The concluding chapter argues that the popular literature on Jews and comics is best situated within a framework of present-day Jewish American identity formation, and that it constructs myths of a Jewish–comics connection to bolster contemporary Jewishness. In doing so, it is argued, the books employ common contemporary Jewish American themes and symbols to reshape the past of American comics in a way fitting current Jewish American concerns. The chapter then turns to methodological problems stemming from the use of these books in academic writing. This use, along with other issues that have become visible during the production of the thesis, is argued to be potentially detrimental to the study of Jews and comics, and to comics studies in general. Finally, after a summation of the thesis’ findings, it is suggested that the historical Jewish–comics connection, rather than being one of surreptitious symbolic or metaphorical reproduction of elements from religious or historical Jewish traditions, is perhaps instead best understood as an existential connection that emerged from the writers’ individual attempts to navigate the ways Judaism and Americanism hailed them and exerted social pressures. (Less)
Abstract
Popular Abstract in English

The publication of Michael Chabon’s Pulitzer-prize winning novel The Amazing Adventures of Kavalier & Clay (2000) brought the Jewish–comics connection to popular attention. The novel illuminated the fact that many of the pioneers of American mainstream comics were Jewish. Owing to this history, and to the fact that there today exists a large and growing library of self-consciously Jewish comic books and graphic novels, much has been written about the meaning of the connection. Engaging in a critical dialogue with extant writing on the subject, this thesis argues that much of the popular and scholarly writing on the subject of Jews and comics is historical in the sense that it is a product of... (More)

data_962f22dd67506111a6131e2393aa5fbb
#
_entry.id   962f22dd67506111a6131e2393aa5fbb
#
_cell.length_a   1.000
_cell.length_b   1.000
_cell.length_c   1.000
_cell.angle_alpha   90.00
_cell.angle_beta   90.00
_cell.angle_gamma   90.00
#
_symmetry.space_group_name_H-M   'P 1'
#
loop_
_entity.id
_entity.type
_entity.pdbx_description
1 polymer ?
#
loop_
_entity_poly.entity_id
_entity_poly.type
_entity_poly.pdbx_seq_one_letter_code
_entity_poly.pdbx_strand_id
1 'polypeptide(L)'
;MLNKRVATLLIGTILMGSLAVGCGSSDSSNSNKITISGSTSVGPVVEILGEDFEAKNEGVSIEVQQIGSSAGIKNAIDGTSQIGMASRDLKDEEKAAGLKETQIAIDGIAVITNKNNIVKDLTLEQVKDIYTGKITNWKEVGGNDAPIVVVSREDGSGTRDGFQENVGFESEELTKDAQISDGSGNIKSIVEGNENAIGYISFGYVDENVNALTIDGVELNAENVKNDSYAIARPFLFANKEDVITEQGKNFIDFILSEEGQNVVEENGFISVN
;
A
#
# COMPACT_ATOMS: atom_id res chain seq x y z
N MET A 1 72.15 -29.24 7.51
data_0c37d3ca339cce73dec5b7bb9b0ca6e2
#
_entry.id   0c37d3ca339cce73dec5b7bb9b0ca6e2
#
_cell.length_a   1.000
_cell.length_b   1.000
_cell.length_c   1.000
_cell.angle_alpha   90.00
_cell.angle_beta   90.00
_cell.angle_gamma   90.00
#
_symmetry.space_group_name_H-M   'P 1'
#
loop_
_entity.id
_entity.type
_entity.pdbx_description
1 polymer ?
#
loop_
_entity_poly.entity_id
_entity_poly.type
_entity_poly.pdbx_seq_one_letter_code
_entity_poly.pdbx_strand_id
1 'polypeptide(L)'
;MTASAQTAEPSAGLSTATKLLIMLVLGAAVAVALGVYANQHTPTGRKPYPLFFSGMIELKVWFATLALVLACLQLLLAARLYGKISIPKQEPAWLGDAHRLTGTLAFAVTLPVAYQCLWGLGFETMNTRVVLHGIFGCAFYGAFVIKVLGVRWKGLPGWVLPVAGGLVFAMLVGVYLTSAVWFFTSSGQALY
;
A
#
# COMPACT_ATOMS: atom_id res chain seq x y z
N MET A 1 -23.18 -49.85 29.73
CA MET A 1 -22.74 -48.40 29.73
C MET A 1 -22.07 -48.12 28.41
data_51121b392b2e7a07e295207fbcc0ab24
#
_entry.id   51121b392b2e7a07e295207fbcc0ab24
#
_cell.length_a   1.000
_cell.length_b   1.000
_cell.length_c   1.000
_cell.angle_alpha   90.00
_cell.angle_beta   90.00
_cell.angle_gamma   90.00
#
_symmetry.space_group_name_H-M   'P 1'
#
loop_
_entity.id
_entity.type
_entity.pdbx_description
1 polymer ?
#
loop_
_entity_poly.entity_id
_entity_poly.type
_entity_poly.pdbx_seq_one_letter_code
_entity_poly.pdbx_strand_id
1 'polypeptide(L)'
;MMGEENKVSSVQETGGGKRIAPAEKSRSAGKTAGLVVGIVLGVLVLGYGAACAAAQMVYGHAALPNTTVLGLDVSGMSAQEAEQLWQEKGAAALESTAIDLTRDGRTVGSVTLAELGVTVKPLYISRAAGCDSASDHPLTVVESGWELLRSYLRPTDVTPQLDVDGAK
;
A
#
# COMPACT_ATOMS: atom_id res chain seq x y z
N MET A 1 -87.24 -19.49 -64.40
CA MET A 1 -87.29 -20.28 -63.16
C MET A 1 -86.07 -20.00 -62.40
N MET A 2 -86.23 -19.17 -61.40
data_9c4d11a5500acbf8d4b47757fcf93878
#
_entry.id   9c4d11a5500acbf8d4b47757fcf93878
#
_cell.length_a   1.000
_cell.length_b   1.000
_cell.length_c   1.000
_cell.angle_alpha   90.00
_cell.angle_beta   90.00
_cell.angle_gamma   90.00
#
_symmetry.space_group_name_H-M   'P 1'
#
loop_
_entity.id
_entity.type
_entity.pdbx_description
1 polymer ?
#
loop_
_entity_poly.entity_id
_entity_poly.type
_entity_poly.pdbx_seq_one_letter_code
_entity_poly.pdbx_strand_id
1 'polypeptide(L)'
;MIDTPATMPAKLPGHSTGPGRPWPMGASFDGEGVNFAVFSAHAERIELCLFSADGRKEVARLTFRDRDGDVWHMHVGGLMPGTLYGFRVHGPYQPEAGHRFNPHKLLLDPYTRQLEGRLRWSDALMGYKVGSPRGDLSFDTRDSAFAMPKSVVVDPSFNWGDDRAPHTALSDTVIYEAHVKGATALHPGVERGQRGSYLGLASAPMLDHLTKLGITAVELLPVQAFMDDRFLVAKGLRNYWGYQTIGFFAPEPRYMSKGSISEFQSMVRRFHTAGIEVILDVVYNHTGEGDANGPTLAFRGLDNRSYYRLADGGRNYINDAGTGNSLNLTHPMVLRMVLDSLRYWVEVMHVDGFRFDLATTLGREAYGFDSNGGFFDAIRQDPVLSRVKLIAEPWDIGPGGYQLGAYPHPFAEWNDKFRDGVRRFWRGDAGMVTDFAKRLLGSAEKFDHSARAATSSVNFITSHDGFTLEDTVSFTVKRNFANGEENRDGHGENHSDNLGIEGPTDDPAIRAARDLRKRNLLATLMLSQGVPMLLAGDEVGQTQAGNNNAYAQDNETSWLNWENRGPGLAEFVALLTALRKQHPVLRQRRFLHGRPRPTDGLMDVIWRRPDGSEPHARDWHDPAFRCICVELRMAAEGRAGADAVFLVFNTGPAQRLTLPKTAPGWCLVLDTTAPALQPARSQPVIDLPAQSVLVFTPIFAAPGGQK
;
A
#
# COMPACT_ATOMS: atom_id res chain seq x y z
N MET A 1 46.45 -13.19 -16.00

Popular Abstract in English

The publication of Michael Chabon’s Pulitzer-prize winning novel The Amazing Adventures of Kavalier & Clay (2000) brought the Jewish–comics connection to popular attention. The novel illuminated the fact that many of the pioneers of American mainstream comics were Jewish. Owing to this history, and to the fact that there today exists a large and growing library of self-consciously Jewish comic books and graphic novels, much has been written about the meaning of the connection. Engaging in a critical dialogue with extant writing on the subject, this thesis argues that much of the popular and scholarly writing on the subject of Jews and comics is historical in the sense that it is a product of its own time, rather than in the sense that it critically investigates the past.

Rethinking the Jewish¬–Comics Connection presents three studies of commonly cited mainstream comics texts written by Jewish Americans: the character Superman from his first appearance in June 1938 until America’s entry in the Second World War in December 1941; comics writer, artist, and advocate Will Eisner’s The Spirit (1940–1952) and long-form comics (1978–2005); and the first and second series of X-Men comic books (1963–1970 and 1975–1991). Situating these texts in their respective contexts and offering alternative interpretations, the thesis suggests that the historical Jewish–comics connection most clearly emerges as an expression of what it meant, for the writers, to be Jewish Americans in relation to their own time. (Less)